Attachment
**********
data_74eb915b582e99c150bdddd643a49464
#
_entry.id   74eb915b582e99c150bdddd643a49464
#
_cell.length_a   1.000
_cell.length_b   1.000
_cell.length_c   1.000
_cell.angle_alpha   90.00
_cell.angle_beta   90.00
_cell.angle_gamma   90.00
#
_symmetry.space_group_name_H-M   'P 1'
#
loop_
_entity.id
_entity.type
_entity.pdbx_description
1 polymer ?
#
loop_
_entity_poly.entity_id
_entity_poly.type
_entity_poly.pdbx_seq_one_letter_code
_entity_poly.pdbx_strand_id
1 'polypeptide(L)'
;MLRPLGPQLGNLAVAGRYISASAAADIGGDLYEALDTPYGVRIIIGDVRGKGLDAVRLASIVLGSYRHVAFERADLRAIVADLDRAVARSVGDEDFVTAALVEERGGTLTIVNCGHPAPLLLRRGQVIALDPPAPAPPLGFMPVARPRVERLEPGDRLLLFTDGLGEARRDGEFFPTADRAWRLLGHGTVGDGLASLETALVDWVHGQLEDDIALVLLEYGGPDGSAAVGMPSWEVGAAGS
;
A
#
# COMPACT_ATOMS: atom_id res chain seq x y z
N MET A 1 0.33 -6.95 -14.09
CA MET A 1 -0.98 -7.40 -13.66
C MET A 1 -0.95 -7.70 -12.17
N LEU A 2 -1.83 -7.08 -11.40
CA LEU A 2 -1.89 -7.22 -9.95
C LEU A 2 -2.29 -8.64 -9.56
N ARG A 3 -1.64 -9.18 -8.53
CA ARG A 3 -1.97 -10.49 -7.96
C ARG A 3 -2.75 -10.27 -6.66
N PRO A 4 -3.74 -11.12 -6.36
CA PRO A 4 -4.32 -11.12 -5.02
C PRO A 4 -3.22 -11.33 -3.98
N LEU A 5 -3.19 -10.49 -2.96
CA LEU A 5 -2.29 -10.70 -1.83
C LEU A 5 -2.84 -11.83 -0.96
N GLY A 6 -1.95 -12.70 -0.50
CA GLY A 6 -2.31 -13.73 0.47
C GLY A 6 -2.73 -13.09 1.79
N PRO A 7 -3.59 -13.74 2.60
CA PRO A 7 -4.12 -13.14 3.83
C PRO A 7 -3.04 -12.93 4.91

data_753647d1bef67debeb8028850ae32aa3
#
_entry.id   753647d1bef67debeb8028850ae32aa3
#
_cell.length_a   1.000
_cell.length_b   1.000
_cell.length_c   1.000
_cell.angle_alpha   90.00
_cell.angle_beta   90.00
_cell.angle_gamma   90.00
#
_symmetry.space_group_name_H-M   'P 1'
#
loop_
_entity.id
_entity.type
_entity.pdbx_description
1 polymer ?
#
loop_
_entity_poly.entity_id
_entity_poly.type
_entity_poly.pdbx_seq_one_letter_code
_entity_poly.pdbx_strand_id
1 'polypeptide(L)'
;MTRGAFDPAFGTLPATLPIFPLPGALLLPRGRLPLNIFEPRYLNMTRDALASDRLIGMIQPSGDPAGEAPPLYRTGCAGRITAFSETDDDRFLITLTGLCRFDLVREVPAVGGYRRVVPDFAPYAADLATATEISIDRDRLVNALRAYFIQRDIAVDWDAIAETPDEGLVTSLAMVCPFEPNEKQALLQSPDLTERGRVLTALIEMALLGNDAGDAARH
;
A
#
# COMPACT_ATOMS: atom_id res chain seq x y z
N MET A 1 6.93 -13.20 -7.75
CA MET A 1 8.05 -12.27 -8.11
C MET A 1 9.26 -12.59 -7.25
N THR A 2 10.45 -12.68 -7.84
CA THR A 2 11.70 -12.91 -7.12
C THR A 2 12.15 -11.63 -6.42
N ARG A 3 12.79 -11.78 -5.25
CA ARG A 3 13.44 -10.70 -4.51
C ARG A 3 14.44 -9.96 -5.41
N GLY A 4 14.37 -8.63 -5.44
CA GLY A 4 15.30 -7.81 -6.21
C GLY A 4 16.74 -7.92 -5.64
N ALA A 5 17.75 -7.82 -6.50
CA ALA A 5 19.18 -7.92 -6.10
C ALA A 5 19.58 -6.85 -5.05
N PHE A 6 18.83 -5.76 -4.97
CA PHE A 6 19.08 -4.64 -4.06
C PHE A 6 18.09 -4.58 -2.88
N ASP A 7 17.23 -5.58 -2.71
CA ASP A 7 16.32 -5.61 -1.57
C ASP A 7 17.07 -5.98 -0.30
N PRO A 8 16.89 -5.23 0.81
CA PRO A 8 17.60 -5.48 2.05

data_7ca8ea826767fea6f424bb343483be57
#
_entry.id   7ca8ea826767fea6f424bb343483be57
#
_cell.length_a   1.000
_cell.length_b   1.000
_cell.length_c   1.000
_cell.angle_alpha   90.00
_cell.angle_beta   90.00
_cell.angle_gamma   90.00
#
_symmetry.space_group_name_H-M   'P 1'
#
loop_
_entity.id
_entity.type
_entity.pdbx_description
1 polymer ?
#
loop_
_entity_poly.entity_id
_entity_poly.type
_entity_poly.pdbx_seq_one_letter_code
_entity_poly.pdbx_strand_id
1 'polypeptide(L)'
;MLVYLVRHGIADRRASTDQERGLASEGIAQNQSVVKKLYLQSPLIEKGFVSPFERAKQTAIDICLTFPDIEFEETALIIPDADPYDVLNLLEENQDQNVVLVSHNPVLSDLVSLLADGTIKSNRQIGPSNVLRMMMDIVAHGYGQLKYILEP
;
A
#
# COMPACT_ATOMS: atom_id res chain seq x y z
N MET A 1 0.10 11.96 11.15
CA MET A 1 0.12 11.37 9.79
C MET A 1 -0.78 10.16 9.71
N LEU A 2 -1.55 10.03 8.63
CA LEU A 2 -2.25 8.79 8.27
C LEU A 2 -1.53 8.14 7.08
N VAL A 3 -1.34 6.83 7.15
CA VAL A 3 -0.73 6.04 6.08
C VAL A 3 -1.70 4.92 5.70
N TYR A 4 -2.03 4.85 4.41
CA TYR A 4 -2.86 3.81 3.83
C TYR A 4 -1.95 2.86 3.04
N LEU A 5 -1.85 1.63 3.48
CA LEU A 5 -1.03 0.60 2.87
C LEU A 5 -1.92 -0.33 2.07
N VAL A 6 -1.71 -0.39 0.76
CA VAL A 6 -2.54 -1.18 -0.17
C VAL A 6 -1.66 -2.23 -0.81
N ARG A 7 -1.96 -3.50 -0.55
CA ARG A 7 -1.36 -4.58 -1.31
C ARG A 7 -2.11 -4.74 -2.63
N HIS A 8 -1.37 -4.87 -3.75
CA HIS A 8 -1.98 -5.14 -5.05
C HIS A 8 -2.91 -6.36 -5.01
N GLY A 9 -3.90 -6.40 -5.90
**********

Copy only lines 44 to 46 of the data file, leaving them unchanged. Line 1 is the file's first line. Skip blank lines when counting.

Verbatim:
CA LEU A 5 -2.29 -10.70 -1.83
C LEU A 5 -2.84 -11.83 -0.96
N GLY A 6 -1.95 -12.70 -0.50